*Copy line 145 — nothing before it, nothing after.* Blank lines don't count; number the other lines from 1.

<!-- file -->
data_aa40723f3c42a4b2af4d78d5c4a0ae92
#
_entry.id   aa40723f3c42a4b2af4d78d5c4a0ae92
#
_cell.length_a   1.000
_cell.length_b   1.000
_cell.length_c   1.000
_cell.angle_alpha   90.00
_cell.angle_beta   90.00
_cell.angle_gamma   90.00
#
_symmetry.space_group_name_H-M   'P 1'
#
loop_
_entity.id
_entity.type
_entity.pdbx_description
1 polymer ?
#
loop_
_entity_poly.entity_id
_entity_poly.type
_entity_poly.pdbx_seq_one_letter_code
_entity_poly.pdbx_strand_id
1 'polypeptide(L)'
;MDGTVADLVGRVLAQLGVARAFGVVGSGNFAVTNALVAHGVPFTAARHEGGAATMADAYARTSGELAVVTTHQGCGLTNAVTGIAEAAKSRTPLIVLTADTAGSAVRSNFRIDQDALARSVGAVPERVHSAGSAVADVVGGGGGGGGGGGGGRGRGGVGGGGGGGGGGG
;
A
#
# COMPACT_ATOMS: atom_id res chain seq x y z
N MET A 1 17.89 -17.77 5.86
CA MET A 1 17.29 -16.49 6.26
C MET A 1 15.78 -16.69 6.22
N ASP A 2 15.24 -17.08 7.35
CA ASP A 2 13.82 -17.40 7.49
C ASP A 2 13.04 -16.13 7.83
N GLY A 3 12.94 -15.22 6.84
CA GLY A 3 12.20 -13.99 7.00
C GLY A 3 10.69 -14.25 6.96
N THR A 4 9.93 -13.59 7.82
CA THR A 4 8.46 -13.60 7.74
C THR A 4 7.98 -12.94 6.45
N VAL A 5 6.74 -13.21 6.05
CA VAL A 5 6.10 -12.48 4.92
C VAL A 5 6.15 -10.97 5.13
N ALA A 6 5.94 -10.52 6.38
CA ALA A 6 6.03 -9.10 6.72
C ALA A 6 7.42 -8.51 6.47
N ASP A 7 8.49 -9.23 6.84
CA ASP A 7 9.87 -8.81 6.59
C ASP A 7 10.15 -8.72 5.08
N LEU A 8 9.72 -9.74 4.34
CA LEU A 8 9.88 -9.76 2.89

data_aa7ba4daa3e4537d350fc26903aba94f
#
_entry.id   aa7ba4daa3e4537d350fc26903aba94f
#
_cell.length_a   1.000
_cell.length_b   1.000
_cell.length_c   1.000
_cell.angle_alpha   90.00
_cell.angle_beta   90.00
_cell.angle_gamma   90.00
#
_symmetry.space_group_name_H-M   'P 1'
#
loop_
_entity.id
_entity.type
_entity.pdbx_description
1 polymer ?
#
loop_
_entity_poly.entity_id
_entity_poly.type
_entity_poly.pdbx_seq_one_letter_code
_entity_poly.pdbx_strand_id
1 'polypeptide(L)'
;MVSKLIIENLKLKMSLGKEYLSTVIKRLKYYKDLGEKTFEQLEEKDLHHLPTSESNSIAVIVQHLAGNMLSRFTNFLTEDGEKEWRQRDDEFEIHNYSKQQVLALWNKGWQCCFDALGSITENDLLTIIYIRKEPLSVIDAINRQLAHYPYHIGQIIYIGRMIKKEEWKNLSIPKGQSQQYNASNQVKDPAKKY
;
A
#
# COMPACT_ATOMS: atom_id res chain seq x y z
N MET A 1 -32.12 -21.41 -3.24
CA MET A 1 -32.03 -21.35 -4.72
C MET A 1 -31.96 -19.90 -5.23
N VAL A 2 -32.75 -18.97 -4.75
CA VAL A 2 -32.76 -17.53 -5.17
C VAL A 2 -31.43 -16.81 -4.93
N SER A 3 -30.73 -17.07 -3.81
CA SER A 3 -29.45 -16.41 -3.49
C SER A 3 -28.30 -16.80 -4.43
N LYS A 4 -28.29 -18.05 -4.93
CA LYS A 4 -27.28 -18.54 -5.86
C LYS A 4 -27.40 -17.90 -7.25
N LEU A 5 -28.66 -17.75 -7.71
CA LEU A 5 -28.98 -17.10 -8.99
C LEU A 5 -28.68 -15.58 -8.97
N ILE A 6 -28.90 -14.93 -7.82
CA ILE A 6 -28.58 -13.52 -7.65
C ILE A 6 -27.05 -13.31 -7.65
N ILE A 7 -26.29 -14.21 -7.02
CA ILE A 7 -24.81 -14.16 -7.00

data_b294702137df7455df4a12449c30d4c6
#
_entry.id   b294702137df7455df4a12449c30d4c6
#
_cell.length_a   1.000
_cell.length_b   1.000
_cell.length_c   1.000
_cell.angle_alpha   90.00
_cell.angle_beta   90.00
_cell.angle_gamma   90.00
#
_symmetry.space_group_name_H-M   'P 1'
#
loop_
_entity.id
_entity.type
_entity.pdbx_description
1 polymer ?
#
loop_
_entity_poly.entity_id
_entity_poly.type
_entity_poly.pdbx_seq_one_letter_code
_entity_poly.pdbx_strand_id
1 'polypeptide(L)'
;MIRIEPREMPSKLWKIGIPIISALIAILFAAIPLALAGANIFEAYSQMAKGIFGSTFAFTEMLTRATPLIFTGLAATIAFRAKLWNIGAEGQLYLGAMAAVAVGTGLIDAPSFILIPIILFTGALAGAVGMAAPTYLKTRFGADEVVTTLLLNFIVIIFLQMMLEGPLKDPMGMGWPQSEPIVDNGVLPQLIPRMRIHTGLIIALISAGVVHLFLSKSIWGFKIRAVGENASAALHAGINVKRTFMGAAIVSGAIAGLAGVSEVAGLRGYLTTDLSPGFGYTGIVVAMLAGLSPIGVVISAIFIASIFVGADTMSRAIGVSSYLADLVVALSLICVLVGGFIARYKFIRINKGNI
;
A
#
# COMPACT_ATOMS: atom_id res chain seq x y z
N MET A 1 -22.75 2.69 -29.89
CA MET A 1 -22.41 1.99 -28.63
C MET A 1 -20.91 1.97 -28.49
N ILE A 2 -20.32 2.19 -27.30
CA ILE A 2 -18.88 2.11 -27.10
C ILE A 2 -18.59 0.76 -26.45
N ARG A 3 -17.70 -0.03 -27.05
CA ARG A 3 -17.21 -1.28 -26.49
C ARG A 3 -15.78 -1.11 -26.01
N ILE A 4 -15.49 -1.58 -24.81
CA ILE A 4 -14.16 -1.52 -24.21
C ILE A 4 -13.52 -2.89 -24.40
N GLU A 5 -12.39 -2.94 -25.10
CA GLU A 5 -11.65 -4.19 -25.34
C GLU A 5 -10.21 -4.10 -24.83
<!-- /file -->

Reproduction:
C ILE A 4 -13.52 -2.89 -24.40